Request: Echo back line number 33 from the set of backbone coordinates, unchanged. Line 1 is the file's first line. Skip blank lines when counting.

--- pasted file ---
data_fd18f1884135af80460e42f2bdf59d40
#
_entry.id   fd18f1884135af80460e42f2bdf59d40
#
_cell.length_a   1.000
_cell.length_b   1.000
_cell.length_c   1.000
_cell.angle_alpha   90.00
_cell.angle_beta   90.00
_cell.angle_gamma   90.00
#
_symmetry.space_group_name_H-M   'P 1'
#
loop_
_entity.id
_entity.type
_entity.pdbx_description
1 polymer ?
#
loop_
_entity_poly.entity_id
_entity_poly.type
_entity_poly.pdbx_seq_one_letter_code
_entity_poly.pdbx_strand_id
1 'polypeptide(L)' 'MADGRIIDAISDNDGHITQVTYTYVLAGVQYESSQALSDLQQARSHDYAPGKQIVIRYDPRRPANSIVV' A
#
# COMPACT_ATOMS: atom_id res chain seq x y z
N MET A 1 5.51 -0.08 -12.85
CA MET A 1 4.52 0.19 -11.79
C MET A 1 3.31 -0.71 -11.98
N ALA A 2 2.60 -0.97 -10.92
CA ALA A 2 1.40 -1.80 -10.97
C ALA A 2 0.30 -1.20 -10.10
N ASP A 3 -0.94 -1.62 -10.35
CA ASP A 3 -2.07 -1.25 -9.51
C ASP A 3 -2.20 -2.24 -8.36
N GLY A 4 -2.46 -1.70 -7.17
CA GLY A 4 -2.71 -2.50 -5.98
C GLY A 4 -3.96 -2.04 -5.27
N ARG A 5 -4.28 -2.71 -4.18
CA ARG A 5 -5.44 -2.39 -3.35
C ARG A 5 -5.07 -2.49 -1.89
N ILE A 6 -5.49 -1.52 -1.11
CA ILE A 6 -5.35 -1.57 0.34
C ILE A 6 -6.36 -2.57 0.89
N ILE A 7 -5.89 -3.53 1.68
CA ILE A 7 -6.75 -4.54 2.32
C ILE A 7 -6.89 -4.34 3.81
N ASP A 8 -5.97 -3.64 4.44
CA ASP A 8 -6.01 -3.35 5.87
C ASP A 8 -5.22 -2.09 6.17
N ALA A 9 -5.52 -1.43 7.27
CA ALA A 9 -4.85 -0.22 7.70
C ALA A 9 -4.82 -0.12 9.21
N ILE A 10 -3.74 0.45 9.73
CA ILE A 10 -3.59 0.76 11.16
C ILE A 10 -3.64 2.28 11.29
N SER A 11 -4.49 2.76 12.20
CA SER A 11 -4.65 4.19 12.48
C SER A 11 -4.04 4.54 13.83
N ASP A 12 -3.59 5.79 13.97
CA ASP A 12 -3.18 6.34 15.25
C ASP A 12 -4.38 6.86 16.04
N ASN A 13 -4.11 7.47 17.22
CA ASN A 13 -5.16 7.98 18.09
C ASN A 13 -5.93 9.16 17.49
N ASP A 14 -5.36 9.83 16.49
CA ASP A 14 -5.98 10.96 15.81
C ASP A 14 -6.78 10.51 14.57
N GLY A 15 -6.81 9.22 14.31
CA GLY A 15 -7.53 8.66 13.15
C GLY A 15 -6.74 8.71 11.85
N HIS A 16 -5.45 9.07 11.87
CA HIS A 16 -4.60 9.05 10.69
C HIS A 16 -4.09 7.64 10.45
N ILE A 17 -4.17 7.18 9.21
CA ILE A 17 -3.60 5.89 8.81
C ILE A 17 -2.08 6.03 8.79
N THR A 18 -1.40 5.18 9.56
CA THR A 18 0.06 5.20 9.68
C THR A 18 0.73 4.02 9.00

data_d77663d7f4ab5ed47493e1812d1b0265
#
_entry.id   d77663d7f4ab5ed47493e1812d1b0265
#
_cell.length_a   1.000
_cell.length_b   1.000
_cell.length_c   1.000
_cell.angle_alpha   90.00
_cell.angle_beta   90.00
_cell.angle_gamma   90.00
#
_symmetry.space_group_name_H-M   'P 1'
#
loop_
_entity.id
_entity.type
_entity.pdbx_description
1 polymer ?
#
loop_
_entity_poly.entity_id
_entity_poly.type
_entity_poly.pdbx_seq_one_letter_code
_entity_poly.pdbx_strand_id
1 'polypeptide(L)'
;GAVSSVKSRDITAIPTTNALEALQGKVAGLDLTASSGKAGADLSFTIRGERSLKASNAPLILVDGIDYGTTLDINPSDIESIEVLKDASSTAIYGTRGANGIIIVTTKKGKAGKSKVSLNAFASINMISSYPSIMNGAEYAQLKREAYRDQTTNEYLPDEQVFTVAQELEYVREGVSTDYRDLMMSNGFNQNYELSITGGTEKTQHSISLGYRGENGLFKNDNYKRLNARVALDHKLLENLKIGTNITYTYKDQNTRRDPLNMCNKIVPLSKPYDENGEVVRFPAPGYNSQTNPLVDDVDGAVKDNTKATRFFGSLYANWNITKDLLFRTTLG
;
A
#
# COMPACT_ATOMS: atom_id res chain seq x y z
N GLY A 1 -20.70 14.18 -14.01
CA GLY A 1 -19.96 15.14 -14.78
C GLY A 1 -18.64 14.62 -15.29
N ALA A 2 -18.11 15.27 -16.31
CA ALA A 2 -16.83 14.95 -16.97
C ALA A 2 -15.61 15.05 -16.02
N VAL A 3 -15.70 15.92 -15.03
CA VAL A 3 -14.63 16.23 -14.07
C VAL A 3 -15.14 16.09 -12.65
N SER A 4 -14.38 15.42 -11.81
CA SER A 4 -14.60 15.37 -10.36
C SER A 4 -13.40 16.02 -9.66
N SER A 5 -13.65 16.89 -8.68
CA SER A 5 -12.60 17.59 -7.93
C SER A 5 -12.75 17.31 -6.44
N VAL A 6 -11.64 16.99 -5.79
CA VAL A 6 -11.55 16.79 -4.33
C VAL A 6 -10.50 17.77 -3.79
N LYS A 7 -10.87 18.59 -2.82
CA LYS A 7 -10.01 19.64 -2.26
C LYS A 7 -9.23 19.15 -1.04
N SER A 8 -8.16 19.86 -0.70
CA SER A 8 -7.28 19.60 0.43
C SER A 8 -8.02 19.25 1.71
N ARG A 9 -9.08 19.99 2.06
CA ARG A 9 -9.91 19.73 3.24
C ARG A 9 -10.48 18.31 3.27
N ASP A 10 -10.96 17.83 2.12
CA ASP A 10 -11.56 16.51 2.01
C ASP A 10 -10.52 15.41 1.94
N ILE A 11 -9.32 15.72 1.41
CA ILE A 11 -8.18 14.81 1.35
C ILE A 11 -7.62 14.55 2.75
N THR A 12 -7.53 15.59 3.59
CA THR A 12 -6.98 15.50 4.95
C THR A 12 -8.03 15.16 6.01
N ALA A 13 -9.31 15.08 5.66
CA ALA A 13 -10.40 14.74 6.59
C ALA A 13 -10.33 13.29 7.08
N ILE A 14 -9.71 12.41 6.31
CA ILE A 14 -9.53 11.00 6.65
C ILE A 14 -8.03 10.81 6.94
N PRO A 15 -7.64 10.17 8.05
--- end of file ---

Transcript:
C ALA A 2 0.30 -1.20 -10.10